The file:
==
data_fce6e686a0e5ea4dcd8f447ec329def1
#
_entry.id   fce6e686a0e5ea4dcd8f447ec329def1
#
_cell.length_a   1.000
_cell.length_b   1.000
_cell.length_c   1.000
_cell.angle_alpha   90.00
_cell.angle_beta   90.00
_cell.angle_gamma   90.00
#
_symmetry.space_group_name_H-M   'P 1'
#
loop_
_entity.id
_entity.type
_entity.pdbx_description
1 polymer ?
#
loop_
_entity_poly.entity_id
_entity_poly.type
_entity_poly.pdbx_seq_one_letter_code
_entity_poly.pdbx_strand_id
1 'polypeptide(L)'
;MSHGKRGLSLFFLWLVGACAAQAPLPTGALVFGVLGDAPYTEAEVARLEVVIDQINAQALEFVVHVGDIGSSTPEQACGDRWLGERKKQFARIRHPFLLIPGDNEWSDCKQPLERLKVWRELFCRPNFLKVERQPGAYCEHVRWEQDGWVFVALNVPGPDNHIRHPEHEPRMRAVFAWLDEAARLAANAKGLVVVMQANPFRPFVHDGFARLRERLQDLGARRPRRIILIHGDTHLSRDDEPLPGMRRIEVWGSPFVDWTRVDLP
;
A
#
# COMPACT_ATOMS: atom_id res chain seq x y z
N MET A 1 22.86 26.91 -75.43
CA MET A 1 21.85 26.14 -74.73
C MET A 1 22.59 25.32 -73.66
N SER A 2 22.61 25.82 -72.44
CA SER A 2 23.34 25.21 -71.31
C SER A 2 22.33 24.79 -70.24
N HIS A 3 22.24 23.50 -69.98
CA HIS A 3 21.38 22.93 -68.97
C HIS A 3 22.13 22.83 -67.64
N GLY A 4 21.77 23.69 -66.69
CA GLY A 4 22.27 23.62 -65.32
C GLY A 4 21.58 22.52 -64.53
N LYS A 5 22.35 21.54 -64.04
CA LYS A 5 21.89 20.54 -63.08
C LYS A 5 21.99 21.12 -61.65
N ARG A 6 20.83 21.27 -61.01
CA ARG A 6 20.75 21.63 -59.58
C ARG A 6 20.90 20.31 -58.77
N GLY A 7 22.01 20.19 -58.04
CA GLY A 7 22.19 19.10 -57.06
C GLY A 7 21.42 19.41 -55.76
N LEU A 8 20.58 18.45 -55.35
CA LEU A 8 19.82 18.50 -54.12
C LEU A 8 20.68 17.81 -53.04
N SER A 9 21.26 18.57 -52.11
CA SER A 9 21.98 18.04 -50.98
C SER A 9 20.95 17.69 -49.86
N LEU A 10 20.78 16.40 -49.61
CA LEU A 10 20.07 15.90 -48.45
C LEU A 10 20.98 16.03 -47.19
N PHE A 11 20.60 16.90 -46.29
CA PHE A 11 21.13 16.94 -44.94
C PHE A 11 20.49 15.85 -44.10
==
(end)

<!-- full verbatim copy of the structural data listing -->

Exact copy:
data_fce6e686a0e5ea4dcd8f447ec329def1
#
_entry.id   fce6e686a0e5ea4dcd8f447ec329def1
#
_cell.length_a   1.000
_cell.length_b   1.000
_cell.length_c   1.000
_cell.angle_alpha   90.00
_cell.angle_beta   90.00
_cell.angle_gamma   90.00
#
_symmetry.space_group_name_H-M   'P 1'
#
loop_
_entity.id
_entity.type
_entity.pdbx_description
1 polymer ?
#
loop_
_entity_poly.entity_id
_entity_poly.type
_entity_poly.pdbx_seq_one_letter_code
_entity_poly.pdbx_strand_id
1 'polypeptide(L)'
;MSHGKRGLSLFFLWLVGACAAQAPLPTGALVFGVLGDAPYTEAEVARLEVVIDQINAQALEFVVHVGDIGSSTPEQACGDRWLGERKKQFARIRHPFLLIPGDNEWSDCKQPLERLKVWRELFCRPNFLKVERQPGAYCEHVRWEQDGWVFVALNVPGPDNHIRHPEHEPRMRAVFAWLDEAARLAANAKGLVVVMQANPFRPFVHDGFARLRERLQDLGARRPRRIILIHGDTHLSRDDEPLPGMRRIEVWGSPFVDWTRVDLP
;
A
#
# COMPACT_ATOMS: atom_id res chain seq x y z
N MET A 1 22.86 26.91 -75.43
CA MET A 1 21.85 26.14 -74.73
C MET A 1 22.59 25.32 -73.66
N SER A 2 22.61 25.82 -72.44
CA SER A 2 23.34 25.21 -71.31
C SER A 2 22.33 24.79 -70.24
N HIS A 3 22.24 23.50 -69.98
CA HIS A 3 21.38 22.93 -68.97
C HIS A 3 22.13 22.83 -67.64
N GLY A 4 21.77 23.69 -66.69
CA GLY A 4 22.27 23.62 -65.32
C GLY A 4 21.58 22.52 -64.53
N LYS A 5 22.35 21.54 -64.04
CA LYS A 5 21.89 20.54 -63.08
C LYS A 5 21.99 21.12 -61.65
N ARG A 6 20.83 21.27 -61.01
CA ARG A 6 20.75 21.63 -59.58
C ARG A 6 20.90 20.31 -58.77
N GLY A 7 22.01 20.19 -58.04
CA GLY A 7 22.19 19.10 -57.06
C GLY A 7 21.42 19.41 -55.76
N LEU A 8 20.58 18.45 -55.35
CA LEU A 8 19.82 18.50 -54.12
C LEU A 8 20.68 17.81 -53.04
N SER A 9 21.26 18.57 -52.11
CA SER A 9 21.98 18.04 -50.98
C SER A 9 20.95 17.69 -49.86
N LEU A 10 20.78 16.40 -49.61
CA LEU A 10 20.07 15.90 -48.45
C LEU A 10 20.98 16.03 -47.19
N PHE A 11 20.60 16.90 -46.29
CA PHE A 11 21.13 16.94 -44.94
C PHE A 11 20.49 15.85 -44.10